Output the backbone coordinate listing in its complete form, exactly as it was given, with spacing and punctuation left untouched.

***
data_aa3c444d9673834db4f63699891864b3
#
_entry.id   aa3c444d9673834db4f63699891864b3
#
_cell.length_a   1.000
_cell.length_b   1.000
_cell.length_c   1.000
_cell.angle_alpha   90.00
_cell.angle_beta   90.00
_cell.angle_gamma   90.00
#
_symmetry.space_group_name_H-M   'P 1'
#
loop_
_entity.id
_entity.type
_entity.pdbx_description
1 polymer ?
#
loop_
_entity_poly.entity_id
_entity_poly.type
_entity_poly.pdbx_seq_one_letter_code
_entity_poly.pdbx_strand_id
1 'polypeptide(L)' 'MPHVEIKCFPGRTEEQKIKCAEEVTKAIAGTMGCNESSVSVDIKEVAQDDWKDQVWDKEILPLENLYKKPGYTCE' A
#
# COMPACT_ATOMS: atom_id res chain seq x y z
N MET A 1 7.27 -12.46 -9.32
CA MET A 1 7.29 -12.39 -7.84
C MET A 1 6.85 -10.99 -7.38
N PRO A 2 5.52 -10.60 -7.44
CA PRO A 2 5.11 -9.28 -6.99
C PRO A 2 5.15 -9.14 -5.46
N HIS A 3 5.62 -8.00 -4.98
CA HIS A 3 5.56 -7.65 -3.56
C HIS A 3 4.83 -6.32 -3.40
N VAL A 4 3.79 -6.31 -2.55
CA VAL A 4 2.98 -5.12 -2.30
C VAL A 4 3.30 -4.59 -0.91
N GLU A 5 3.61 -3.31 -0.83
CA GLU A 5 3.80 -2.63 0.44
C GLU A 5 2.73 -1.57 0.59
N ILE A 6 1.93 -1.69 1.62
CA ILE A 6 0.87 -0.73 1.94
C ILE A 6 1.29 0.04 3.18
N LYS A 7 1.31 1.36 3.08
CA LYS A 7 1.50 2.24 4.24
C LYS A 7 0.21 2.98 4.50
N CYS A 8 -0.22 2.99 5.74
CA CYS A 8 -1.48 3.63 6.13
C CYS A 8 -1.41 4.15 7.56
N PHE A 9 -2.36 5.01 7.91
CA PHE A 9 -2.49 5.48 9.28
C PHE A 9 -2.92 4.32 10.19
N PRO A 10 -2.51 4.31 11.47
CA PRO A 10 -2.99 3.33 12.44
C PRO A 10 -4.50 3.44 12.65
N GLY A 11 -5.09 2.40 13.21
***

data_aa3c444d9673834db4f63699891864b3
#
_entry.id   aa3c444d9673834db4f63699891864b3
#
_cell.length_a   1.000
_cell.length_b   1.000
_cell.length_c   1.000
_cell.angle_alpha   90.00
_cell.angle_beta   90.00
_cell.angle_gamma   90.00
#
_symmetry.space_group_name_H-M   'P 1'
#
loop_
_entity.id
_entity.type
_entity.pdbx_description
1 polymer ?
#
loop_
_entity_poly.entity_id
_entity_poly.type
_entity_poly.pdbx_seq_one_letter_code
_entity_poly.pdbx_strand_id
1 'polypeptide(L)' 'MPHVEIKCFPGRTEEQKIKCAEEVTKAIAGTMGCNESSVSVDIKEVAQDDWKDQVWDKEILPLENLYKKPGYTCE' A
#
# COMPACT_ATOMS: atom_id res chain seq x y z
N MET A 1 7.27 -12.46 -9.32
CA MET A 1 7.29 -12.39 -7.84
C MET A 1 6.85 -10.99 -7.38
N PRO A 2 5.52 -10.60 -7.44
CA PRO A 2 5.11 -9.28 -6.99
C PRO A 2 5.15 -9.14 -5.46
N HIS A 3 5.62 -8.00 -4.98
CA HIS A 3 5.56 -7.65 -3.56
C HIS A 3 4.83 -6.32 -3.40
N VAL A 4 3.79 -6.31 -2.55
CA VAL A 4 2.98 -5.12 -2.30
C VAL A 4 3.30 -4.59 -0.91
N GLU A 5 3.61 -3.31 -0.83
CA GLU A 5 3.80 -2.63 0.44
C GLU A 5 2.73 -1.57 0.59
N ILE A 6 1.93 -1.69 1.62
CA ILE A 6 0.87 -0.73 1.94
C ILE A 6 1.29 0.04 3.18
N LYS A 7 1.31 1.36 3.08
CA LYS A 7 1.50 2.24 4.24
C LYS A 7 0.21 2.98 4.50
N CYS A 8 -0.22 2.99 5.74
CA CYS A 8 -1.48 3.63 6.13
C CYS A 8 -1.41 4.15 7.56
N PHE A 9 -2.36 5.01 7.91
CA PHE A 9 -2.49 5.48 9.28
C PHE A 9 -2.92 4.32 10.19
N PRO A 10 -2.51 4.31 11.47
CA PRO A 10 -2.99 3.33 12.44
C PRO A 10 -4.50 3.44 12.65
N GLY A 11 -5.09 2.40 13.21